Written by James Delahunty @ 12 Dec 2005 10:49

RIAA lawsuit victim loses appeal Cecilia Gonzalez, 29, has lost an appeal against a decision by an earlier District Court hearing that awarded $22,500 damages to the Recording Industry Association of America (RIAA). She was accused of downloading and sharing copyrighted music on P2P networks, and is only one of many thousand U.S. P2P users that have been sued. She claimed that she was only downloading the music to sample it and that if she liked it, she would have bought it at a later date.

However, the appeals court wasn't convinced. "A copy downloaded, played and retained on one's hard drive for future use is a direct substitute for a purchased copy," the judges said. "Gonzalez' argument is no more relevant than a thief's contention that he shoplifted only 30 compact discs, planning to listen to them at home and pay later." Her lawyer had contested that she hadn't broken any copyright laws by sampling the music.

She had rejected a $3,500 settlement offered by the RIAA's settlement centre earlier on and the case was taken to court. She apparently downloaded and distributed at least 30 tracks. She was fined $750 per track.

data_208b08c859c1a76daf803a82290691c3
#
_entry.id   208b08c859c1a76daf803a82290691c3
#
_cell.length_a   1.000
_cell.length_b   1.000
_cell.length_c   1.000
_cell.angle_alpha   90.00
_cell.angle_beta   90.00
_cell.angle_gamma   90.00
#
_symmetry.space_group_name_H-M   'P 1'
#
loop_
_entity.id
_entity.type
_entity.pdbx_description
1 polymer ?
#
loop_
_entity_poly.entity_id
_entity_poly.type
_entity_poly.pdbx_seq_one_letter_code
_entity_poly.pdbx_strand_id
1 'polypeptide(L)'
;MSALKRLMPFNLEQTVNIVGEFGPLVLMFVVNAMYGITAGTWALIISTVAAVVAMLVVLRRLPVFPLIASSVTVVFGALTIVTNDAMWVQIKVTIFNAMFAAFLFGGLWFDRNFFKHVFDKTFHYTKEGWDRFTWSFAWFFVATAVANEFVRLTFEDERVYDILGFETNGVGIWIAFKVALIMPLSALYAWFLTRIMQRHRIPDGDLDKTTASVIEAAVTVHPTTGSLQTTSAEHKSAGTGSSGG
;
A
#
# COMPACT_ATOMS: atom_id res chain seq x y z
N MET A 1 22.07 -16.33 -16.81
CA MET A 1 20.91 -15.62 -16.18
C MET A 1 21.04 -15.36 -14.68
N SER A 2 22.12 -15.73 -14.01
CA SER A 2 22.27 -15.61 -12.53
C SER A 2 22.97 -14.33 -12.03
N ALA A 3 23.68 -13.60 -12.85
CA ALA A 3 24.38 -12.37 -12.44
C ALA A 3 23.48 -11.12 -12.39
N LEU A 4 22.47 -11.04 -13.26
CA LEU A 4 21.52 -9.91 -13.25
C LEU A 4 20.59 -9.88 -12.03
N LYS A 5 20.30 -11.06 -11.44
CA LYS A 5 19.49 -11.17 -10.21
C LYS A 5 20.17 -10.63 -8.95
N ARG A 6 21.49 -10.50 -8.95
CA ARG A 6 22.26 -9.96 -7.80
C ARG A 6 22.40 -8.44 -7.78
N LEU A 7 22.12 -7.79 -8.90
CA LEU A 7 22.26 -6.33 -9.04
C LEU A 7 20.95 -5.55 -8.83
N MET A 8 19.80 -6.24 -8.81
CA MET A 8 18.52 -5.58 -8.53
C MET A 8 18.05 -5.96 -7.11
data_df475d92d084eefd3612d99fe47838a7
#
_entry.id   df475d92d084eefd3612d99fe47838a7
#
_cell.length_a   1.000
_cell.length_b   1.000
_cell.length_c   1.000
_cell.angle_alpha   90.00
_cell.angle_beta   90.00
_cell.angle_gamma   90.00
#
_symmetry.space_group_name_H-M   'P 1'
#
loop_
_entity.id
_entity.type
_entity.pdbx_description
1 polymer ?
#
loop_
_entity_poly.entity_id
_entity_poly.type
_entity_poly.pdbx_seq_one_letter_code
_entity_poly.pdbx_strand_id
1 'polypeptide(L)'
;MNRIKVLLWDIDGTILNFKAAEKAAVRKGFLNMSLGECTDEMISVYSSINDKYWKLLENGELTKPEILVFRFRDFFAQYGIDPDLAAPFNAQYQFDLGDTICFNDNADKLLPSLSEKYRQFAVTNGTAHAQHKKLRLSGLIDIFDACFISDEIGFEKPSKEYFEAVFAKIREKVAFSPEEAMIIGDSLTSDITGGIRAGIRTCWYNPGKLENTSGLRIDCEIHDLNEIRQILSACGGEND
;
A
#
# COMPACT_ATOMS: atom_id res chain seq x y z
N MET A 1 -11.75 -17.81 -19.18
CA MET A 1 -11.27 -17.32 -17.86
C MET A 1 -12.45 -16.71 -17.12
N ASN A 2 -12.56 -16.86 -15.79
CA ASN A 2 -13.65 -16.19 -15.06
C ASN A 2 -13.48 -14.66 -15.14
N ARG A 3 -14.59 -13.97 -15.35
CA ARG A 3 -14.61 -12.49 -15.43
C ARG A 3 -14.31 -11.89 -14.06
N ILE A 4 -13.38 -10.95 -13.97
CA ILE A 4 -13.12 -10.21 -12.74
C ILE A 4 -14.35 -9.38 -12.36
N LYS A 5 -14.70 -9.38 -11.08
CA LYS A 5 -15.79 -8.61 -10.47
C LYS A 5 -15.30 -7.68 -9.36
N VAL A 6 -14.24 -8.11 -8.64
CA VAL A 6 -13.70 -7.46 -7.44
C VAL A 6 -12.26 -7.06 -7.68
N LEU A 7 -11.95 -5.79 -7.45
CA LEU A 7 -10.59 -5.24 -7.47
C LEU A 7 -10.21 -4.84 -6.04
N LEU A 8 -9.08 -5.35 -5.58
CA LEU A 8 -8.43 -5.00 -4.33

AfterDawn: News

Over 50 million software downloads

Written by Petteri Pyyny @ 12 Dec 2005 10:16

Over 50 million software downloads Last night, our little website reached yet another milestone during its 6+ year life cycle, when we served our 50,000,000th software download. Previous reported milestone was 25 million downloads back in September, 2004 -- it took about 14 months to double that figure that originally took over five years to achieve.

Considering the fact that our software selection is rather limited, only 600+ tools, the figure is quite nice. Again, thanks for everybody who've helped us to grow by visiting our site constantly, linking to our site from other websites, spreading the word to your friends, etc. And obviously, we'd like to thank all the great software developers making their freeware and shareware tools available to public.

-Petteri Pyyny
AfterDawn Ltd

AfterDawn: News

Loudeye Corp. dumps Overpeer

Written by James Delahunty @ 10 Dec 2005 9:51

Loudeye Corp. dumps Overpeer Loudeye Corp. has announced that it is closing its anti-piracy / content protection unit Overpeer Inc. Overpeer is responsible for poisoning some of the world's biggest P2P networks with useless digital audio files that often just play 5 second loops of songs over and over (or intentionally corrupted files). The company has issued a press release detailing why it has taken this step. Here is the important part of it...

Seattle, WADecember 9, 2005 — Loudeye Corp. (Nasdaq: LOUD), a worldwide leader in business-to-business digital media solutions, today announced an important step in its effort to focus its business and reduce its cost structure. Loudeye announced that Overpeer, Inc., Loudeye's wholly-owned content protection subsidiary, has ceased operations effective immediately and will continue to pursue options to maximize the value of its assets.